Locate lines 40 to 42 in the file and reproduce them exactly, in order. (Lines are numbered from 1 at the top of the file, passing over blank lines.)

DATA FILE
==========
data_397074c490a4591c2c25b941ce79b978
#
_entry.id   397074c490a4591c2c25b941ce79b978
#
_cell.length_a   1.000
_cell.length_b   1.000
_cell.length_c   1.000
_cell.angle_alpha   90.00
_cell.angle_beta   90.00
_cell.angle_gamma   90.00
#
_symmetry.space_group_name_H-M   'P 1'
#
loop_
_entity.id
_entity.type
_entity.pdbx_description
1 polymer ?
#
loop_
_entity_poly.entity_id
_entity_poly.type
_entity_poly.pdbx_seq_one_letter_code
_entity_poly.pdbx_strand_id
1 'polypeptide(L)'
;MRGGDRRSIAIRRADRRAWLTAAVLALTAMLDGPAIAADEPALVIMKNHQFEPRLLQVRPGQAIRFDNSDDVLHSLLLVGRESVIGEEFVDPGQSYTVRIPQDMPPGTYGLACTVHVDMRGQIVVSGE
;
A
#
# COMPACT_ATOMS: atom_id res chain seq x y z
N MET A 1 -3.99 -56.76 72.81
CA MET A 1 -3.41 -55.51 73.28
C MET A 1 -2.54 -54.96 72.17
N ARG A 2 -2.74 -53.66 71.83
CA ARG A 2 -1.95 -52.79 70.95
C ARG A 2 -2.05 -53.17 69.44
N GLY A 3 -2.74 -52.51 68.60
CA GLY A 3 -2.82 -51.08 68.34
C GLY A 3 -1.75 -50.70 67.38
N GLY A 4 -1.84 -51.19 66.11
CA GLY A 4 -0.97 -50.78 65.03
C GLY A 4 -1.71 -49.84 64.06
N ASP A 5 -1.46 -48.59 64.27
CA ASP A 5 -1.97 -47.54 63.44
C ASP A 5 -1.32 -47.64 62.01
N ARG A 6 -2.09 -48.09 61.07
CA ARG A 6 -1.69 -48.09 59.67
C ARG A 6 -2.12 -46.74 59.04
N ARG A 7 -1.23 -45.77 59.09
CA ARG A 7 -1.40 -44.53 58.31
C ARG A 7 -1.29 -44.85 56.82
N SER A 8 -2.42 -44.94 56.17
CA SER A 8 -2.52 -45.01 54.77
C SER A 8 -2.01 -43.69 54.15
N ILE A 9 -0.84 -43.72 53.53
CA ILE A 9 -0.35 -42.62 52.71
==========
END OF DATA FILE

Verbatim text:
N GLY A 4 -1.84 -51.19 66.11
CA GLY A 4 -0.97 -50.78 65.03
C GLY A 4 -1.71 -49.84 64.06